Their secondary also remains a solid aspect of the defense as well as it is still anchored by the safety duo of Malcolm Jenkins and Rodney McLeod. Over the offseason they also acquired premier safety backups in Andrew Sendejo and Jonathan Cyprien, giving Philadelphia the best safety depth in the league. The cornerbacks aren’t as solid as the safeties, as Ronald Darby may be a good corner, but he still has yet to play a full 16 game season and hasn’t even played 10 games in a season during his time so far in Philadelphia and causes some concern when he is your starter. Early indications also seem to be that Avonte Maddox, a 4th rounder from last years draft, will be the other starting CB. Maddox played well in his rookie year getting a couple picks, a forced fumble, and over 30 tackles throughout 13 games. Despite have a knee injury that took him out of some games in late November/early December, Maddox looked like he recovered quite well and played some his best football at the end of the season and in the playoffs. Jalen Mills and Rasul Douglas also give a little depth at the CB position, but in all it’s really Jenkins and the safeties that make this a strong secondary.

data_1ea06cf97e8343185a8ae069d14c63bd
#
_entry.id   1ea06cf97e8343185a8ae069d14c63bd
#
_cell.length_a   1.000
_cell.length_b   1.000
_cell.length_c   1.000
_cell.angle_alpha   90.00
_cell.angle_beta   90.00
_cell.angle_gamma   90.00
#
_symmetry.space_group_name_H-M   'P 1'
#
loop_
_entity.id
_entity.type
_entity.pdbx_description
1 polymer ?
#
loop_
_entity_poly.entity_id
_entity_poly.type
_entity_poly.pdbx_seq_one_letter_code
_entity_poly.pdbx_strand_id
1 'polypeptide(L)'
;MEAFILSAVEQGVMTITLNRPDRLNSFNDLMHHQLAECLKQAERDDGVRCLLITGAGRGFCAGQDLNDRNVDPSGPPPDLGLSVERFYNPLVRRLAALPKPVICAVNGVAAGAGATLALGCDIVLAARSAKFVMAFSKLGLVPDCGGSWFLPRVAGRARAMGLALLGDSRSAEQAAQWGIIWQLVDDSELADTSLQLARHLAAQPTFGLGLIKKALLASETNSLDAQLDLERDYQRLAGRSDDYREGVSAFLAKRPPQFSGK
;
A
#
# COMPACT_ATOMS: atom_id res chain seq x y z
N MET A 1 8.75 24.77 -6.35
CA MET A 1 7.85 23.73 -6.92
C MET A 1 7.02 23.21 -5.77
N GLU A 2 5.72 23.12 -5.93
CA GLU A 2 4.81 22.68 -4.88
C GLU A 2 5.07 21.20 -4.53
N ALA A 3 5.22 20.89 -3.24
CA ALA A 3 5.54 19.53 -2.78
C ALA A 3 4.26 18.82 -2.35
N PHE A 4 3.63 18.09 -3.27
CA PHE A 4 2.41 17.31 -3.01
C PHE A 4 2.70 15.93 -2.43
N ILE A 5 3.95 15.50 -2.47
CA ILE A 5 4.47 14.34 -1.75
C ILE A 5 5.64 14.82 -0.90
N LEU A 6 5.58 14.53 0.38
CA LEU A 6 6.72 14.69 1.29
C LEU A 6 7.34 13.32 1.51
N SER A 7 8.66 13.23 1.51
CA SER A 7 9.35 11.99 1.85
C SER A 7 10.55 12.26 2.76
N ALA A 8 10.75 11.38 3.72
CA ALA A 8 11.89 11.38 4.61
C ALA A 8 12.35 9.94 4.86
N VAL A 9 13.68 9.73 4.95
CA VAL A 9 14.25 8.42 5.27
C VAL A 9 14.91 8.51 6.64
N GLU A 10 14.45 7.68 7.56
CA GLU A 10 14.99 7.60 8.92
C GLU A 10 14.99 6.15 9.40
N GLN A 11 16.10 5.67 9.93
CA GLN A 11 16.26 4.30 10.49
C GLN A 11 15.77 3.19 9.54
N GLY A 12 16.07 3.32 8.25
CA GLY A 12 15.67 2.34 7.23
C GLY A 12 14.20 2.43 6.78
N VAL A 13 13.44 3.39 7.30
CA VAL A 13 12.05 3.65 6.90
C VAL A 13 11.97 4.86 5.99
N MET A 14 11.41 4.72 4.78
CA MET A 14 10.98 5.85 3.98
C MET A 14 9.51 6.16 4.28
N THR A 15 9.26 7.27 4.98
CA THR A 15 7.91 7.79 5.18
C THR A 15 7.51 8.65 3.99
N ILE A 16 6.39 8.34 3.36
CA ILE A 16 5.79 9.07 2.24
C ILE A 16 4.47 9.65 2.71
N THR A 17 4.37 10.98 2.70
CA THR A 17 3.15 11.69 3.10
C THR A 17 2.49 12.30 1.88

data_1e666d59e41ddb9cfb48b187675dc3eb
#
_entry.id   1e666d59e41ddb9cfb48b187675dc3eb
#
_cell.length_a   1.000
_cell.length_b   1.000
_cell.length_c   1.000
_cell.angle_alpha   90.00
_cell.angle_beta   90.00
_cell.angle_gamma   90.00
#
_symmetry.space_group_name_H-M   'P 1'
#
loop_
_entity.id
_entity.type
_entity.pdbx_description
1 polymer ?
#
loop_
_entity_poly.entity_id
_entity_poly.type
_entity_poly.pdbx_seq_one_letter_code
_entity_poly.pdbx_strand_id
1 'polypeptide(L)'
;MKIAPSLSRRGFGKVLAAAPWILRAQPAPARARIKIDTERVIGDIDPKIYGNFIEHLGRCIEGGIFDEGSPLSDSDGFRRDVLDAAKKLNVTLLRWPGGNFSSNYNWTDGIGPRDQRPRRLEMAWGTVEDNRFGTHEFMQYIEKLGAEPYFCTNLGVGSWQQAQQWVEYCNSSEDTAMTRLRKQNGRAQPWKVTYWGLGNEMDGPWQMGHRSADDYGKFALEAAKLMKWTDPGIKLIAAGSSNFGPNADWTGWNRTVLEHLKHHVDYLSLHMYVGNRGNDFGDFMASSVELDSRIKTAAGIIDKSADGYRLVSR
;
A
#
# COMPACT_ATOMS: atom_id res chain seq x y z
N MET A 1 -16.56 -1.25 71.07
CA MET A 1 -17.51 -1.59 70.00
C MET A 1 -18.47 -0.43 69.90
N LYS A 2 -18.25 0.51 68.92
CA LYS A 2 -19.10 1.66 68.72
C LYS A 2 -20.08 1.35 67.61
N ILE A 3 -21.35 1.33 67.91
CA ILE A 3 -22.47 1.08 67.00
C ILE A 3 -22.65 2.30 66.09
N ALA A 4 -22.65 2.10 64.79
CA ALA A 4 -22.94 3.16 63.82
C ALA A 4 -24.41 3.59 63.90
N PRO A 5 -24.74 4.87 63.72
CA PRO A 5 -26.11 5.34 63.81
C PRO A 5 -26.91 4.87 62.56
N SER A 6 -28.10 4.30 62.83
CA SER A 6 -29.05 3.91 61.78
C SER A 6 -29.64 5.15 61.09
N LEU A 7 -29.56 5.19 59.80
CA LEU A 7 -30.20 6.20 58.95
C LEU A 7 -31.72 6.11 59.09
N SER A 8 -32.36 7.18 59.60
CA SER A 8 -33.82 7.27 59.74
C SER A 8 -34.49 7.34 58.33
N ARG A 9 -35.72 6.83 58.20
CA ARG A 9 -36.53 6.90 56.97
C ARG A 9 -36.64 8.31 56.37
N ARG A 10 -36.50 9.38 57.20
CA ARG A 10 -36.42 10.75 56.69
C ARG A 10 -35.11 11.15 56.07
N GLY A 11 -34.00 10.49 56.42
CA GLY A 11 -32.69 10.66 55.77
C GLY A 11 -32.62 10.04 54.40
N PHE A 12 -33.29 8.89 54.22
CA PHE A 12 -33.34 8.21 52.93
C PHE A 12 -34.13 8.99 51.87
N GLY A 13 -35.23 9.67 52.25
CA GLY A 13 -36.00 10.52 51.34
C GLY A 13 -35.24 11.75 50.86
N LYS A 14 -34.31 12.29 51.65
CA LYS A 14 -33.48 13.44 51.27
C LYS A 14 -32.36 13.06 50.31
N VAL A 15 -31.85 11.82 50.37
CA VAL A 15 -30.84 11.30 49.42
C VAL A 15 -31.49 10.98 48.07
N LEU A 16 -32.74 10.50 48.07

Linebackers are unfortunately the weakest position, which is unfortunate since at least in IDP, the linebackers are usually the top scorers. Nigel Bradham is going to head the LB corps, with Kamu Grugier-Hill and Zach Brown as the other two projected starters. Brown has been one of those journeyman starters who is a starting caliber, but has been shopped around for the past couple of years as the Eagles will be his fourth team in the past five years after coming to Philly during this past free agency period. As for starting in every game in a season, Brown is 1-for-7, but did earn a pro-bowl nod in his only 16 start season. Grugier-Hill on the other hand was a special-teamer for his first two seasons, not even starting a game until last season. So Bradham and Brown can be good linebackers, but neither are gamebreakers and Grugier-Hill has a lot to prove and considering that this being his fourth season will be the first one where he is the main starter, hopes will not be too high. I will say however they do have some pretty nice backups at LB with Nate Gerry, Paul Worrilow, and newly-acquired L.J. Fort.